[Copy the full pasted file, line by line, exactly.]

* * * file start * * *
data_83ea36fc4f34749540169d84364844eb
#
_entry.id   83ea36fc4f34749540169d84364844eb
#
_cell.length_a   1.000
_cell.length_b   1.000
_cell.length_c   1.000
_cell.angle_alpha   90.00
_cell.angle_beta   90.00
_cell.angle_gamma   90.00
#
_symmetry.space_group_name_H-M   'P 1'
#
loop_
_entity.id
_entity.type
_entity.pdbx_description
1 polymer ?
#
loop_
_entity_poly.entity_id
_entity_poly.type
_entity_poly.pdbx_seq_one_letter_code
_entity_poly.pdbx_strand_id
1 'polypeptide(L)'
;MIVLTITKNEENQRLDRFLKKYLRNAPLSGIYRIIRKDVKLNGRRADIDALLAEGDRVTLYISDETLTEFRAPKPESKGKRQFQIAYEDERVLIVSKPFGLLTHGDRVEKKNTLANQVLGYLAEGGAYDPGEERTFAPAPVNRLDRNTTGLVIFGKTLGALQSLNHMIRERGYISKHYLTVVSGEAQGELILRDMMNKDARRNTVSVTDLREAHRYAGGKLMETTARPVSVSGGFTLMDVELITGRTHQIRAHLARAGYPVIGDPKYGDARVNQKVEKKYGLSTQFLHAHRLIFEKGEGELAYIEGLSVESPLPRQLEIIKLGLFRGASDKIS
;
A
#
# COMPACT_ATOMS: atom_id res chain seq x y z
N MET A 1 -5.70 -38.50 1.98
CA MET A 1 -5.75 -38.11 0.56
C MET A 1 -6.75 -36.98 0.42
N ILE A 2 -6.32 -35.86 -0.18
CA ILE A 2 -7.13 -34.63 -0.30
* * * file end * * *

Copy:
data_83ea36fc4f34749540169d84364844eb
#
_entry.id   83ea36fc4f34749540169d84364844eb
#
_cell.length_a   1.000
_cell.length_b   1.000
_cell.length_c   1.000
_cell.angle_alpha   90.00
_cell.angle_beta   90.00
_cell.angle_gamma   90.00
#
_symmetry.space_group_name_H-M   'P 1'
#
loop_
_entity.id
_entity.type
_entity.pdbx_description
1 polymer ?
#
loop_
_entity_poly.entity_id
_entity_poly.type
_entity_poly.pdbx_seq_one_letter_code
_entity_poly.pdbx_strand_id
1 'polypeptide(L)'
;MIVLTITKNEENQRLDRFLKKYLRNAPLSGIYRIIRKDVKLNGRRADIDALLAEGDRVTLYISDETLTEFRAPKPESKGKRQFQIAYEDERVLIVSKPFGLLTHGDRVEKKNTLANQVLGYLAEGGAYDPGEERTFAPAPVNRLDRNTTGLVIFGKTLGALQSLNHMIRERGYISKHYLTVVSGEAQGELILRDMMNKDARRNTVSVTDLREAHRYAGGKLMETTARPVSVSGGFTLMDVELITGRTHQIRAHLARAGYPVIGDPKYGDARVNQKVEKKYGLSTQFLHAHRLIFEKGEGELAYIEGLSVESPLPRQLEIIKLGLFRGASDKIS
;
A
#
# COMPACT_ATOMS: atom_id res chain seq x y z
N MET A 1 -5.70 -38.50 1.98
CA MET A 1 -5.75 -38.11 0.56
C MET A 1 -6.75 -36.98 0.42
N ILE A 2 -6.32 -35.86 -0.18
CA ILE A 2 -7.13 -34.63 -0.30